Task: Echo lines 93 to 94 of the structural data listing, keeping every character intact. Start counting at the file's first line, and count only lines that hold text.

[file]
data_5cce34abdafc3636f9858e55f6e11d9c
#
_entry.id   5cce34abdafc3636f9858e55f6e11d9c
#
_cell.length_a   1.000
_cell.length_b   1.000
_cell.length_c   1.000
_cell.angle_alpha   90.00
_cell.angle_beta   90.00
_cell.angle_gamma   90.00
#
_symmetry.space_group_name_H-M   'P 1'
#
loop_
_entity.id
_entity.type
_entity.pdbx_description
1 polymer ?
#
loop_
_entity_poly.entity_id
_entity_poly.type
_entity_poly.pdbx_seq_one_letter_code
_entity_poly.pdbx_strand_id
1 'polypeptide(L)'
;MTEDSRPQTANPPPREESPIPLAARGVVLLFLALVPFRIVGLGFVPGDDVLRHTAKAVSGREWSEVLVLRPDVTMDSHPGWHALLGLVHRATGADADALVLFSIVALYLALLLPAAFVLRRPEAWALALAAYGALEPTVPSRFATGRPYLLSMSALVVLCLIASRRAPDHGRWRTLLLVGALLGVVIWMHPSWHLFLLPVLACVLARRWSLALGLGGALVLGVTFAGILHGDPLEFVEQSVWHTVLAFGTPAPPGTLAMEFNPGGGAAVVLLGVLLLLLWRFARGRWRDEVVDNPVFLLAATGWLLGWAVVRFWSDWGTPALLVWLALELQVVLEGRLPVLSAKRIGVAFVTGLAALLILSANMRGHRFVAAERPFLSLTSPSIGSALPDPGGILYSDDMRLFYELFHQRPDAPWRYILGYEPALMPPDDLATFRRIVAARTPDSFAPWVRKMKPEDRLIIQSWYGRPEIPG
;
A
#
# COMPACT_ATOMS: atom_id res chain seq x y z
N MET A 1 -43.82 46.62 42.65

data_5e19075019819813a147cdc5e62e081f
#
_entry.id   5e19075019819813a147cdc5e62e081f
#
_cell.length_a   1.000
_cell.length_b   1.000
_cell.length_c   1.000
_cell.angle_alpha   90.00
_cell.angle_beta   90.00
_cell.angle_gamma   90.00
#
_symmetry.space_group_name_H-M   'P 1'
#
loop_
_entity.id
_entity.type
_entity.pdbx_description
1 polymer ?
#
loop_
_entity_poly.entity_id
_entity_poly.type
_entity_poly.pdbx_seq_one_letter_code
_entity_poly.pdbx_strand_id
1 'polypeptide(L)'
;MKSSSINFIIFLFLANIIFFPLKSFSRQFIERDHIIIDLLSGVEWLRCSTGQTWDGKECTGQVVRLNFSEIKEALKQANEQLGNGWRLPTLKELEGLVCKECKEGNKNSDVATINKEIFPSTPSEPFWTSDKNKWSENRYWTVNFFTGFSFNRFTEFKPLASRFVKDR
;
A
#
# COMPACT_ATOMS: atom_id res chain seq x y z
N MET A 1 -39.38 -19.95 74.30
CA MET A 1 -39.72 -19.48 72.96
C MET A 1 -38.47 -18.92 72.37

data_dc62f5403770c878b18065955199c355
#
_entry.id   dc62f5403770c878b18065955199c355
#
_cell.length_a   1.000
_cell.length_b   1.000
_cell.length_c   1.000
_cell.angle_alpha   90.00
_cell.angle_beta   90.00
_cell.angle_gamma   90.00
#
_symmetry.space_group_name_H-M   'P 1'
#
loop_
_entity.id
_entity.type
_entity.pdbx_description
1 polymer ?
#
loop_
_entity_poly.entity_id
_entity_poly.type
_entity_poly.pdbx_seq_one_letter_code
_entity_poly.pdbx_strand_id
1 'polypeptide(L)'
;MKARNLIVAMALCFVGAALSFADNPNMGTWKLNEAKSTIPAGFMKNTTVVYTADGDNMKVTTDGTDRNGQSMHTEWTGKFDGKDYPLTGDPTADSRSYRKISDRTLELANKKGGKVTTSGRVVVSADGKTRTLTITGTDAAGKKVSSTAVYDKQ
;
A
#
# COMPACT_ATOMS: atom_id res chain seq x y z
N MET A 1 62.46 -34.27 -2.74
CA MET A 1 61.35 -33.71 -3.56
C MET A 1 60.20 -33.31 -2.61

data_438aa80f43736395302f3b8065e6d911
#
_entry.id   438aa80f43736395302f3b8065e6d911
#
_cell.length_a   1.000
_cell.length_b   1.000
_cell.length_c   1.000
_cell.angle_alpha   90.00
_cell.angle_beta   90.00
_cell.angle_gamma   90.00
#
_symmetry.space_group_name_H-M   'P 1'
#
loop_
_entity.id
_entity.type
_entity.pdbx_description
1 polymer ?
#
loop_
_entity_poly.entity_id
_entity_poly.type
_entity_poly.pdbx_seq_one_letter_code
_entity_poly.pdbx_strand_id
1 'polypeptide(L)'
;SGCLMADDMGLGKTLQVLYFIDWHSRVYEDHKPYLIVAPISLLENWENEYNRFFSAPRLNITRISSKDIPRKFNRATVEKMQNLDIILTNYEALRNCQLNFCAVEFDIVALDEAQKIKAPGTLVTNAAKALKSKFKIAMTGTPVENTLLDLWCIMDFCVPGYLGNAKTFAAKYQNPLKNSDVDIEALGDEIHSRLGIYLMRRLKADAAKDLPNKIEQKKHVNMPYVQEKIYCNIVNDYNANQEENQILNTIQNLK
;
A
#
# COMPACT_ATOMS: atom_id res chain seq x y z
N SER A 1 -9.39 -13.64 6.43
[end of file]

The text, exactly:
#
# COMPACT_ATOMS: atom_id res chain seq x y z